But they have expressed openness to a new nominee, often sandwiched between messages of support for the president.

“In the U.S. political system, the president is seen as the leader of the party. And so, I think many of these congressional Democrats are being very careful, at least publicly,” said Caitlin Jewitt, a professor of political science at Virginia Tech. “They're trying to hedge their bets and make sure that they don't anger the Biden administration too much, would be my guess.”

Last week, Rep. Gerry Connolly, who has represented Virginia’s 11th Congressional District since 2009, said Biden’s debate performance didn’t make Connolly want “ to throw him overboard.”

“Having said that, at the end of the day, we cannot afford to make a mistake about Donald Trump,” Connolly said on CNN. “We’ve got to put our best foot forward. And I’m hopeful that’s Joe Biden. I’m open to the fact that, sadly, it might not be.”

Warner, Kaine and Connolly come to Biden and the presidential race with different perspectives. Warner is the head of the Senate Select Committee on Intelligence. Kaine ran for vice president on a losing national ticket in 2016 against Trump. And Connolly said he has known Biden for 45 years — and wrote speeches for him.

“I think he was discharging his responsibility as a leader in the state and in the Senate,” said Carl Tobias, a law professor at the University of Richmond, while discussing Warner. “I assume he felt very strongly that he needed to have other leaders come together and talk to the president and see what could be done.”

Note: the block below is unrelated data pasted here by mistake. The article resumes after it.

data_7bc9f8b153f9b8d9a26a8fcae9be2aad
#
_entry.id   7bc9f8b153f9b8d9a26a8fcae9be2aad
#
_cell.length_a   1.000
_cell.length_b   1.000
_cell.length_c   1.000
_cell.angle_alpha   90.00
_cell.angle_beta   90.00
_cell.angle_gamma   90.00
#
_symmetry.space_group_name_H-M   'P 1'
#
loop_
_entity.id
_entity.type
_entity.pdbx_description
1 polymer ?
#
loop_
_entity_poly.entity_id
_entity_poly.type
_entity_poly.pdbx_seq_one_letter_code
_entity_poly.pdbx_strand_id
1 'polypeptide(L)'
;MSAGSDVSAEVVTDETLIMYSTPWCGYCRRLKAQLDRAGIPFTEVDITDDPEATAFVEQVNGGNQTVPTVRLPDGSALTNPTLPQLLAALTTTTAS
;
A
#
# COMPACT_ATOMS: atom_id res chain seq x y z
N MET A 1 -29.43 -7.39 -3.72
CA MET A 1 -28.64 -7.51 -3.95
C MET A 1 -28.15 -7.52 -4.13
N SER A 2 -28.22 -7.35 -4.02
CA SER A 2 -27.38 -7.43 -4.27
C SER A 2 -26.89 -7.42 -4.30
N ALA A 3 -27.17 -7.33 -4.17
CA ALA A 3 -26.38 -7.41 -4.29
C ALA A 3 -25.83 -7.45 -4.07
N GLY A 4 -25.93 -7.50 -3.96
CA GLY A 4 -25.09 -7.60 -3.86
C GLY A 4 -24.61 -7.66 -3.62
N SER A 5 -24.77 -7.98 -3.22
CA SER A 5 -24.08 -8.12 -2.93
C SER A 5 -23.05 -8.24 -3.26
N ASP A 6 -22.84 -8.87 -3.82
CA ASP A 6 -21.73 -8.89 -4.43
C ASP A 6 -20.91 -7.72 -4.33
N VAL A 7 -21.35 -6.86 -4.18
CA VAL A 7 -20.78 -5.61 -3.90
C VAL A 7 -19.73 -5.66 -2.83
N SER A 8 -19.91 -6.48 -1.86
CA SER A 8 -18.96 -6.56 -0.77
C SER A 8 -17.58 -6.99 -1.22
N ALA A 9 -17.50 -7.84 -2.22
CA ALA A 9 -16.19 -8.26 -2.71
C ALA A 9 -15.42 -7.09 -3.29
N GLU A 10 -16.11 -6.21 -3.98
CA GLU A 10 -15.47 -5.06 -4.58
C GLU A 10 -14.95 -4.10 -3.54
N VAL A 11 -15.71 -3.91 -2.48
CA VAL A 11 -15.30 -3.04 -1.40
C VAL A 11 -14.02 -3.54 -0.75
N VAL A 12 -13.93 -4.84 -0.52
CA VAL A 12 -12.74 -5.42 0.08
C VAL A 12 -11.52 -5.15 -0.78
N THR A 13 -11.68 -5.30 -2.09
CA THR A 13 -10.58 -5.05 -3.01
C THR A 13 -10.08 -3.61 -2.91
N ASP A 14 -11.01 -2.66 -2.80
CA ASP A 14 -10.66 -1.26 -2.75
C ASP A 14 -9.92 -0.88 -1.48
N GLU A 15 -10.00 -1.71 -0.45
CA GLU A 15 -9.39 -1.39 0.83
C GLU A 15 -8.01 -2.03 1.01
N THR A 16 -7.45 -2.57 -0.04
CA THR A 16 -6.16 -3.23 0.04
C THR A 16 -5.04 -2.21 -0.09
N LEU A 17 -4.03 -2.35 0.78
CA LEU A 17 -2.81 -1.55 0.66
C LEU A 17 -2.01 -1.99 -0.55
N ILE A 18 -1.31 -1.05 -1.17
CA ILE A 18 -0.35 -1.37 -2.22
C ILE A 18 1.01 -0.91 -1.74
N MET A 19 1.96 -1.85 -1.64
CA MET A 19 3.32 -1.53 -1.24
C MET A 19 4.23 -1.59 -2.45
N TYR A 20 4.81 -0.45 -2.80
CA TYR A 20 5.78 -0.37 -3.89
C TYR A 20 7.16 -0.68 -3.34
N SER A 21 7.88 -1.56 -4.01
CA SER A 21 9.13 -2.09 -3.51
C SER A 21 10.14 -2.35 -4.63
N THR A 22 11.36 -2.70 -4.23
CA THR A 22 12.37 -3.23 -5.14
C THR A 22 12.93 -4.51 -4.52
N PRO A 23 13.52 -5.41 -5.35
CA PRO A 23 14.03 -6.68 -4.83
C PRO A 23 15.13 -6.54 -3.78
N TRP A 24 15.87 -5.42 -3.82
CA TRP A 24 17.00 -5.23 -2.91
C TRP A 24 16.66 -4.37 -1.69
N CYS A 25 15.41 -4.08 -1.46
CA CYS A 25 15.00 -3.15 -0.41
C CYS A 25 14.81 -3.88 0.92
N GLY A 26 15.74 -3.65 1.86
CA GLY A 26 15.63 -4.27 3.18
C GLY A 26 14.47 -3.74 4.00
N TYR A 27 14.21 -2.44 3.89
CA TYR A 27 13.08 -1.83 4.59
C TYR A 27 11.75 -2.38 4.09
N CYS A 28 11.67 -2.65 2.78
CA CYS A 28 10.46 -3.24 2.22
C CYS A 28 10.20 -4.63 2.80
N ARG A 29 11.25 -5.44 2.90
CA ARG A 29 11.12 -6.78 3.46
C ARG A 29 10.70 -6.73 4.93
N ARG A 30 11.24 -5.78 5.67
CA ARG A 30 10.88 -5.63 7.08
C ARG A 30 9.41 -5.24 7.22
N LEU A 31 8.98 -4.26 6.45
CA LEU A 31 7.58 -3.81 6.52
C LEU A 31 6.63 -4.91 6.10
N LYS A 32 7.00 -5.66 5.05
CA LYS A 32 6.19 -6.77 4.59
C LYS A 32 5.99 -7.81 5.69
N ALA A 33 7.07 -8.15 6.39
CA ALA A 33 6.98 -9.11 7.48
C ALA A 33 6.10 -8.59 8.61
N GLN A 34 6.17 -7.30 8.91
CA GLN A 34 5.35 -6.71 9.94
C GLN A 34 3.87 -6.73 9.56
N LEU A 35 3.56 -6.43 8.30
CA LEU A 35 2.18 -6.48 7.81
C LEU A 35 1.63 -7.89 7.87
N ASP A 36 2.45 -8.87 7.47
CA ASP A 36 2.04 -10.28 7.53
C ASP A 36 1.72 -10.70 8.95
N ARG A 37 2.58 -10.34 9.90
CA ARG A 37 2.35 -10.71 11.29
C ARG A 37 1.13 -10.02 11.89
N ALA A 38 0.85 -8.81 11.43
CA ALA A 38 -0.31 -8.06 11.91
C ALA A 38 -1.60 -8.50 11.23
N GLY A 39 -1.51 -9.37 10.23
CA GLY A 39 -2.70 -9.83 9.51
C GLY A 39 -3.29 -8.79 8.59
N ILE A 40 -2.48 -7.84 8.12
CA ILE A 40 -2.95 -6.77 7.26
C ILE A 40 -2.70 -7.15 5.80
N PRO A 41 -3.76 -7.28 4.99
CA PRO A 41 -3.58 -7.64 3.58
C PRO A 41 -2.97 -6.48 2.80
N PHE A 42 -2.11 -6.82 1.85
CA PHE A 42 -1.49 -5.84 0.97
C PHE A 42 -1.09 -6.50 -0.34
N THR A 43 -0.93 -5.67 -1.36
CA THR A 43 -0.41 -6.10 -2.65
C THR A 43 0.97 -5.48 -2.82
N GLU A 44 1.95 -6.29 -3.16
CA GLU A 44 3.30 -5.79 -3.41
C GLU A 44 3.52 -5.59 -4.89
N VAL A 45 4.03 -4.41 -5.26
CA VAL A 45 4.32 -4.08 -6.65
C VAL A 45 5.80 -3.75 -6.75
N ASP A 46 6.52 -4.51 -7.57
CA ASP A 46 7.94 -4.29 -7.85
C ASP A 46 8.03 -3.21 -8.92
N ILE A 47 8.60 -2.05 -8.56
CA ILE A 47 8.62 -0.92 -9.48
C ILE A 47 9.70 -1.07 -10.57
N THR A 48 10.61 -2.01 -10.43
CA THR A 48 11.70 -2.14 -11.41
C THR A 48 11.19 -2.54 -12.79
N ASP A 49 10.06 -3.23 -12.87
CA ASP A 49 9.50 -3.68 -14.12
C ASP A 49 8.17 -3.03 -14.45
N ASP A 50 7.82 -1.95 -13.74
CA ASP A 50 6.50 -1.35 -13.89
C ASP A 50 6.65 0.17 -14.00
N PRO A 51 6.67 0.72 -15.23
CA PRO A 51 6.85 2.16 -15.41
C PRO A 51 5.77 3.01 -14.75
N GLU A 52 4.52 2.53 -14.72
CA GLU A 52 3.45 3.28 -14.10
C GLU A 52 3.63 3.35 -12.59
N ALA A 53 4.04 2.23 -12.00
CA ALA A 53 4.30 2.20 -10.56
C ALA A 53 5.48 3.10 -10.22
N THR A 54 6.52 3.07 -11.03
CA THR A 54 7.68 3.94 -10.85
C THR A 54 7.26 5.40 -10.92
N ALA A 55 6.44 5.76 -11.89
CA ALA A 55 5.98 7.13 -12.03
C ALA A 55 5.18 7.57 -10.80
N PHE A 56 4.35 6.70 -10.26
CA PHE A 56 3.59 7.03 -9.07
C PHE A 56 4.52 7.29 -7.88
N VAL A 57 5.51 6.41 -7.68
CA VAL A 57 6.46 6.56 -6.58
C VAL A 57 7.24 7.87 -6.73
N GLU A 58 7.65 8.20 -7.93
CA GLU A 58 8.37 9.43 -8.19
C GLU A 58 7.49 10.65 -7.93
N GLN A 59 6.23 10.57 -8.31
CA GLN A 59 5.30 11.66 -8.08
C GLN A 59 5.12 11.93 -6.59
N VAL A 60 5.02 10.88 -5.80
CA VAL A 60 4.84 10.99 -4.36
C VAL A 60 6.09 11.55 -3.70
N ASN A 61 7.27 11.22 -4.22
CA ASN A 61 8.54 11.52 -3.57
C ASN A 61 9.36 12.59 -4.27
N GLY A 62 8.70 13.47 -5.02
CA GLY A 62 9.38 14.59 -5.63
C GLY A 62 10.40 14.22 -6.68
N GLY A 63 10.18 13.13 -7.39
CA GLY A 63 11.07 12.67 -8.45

Rep. Don Beyer, another Northern Virginia congressman, posted on social media Sunday night that he “supports Biden.”

“I support the Biden-Harris ticket, and look forward to helping defeat Donald Trump in November,” he wrote. “I was proud to host an event this week in Northern Virginia with the President, and will continue doing all I can to support the Biden-Harris campaign in Virginia and across the country."

The post came after reporters from Punchbowl News said that Beyer told a call of congressional leaders that he preferred Harris to run. Beyer’s staff denied the report, and other stories reporting on the same meeting did not include Beyer in a list of Democrats who wanted to change the party's nomination plans.

“Party elites can call for him to step aside all they want, but the delegates at this point can't change what is going to transpire on their own,” said Jewitt, the Tech professor.

Rep. Jennifer McClellan told MSNBC the day after the debate that Biden at the top of the ticket with Harris as vice president was “the only path forward.”

Congresspeople Spanberger and McClellan chat as people hold up signs
Shaban Athuman
VPM News
Rep Abigail Spanberger chats with Rep. Jennifer McClellan as they join other Virginia Democrats to mark two years since the Dobbs v. Jackson Women's Health Organization court ruling on Monday, June 24, 2024 at Church Hill Overlook in Richmond, Virginia.

“I think one debate performance does not negate three years of the most consequential presidency in my memory,” she said.

McClellan also told VPM News on Monday in an emailed statement that she “will work every day to support Joe Biden, our party’s nominee, and do the work necessary to win in November.”

VPM News also reached out to the campaigns of Rep. Abigail Spanberger (who is likely to be the Democratic nominee for governor in 2025), and Rep. Bobby Scott, Virginia’s longest-serving member of Congress, but did not hear back by deadline.

Jahd Khalil covers Virginia state politics for VPM News.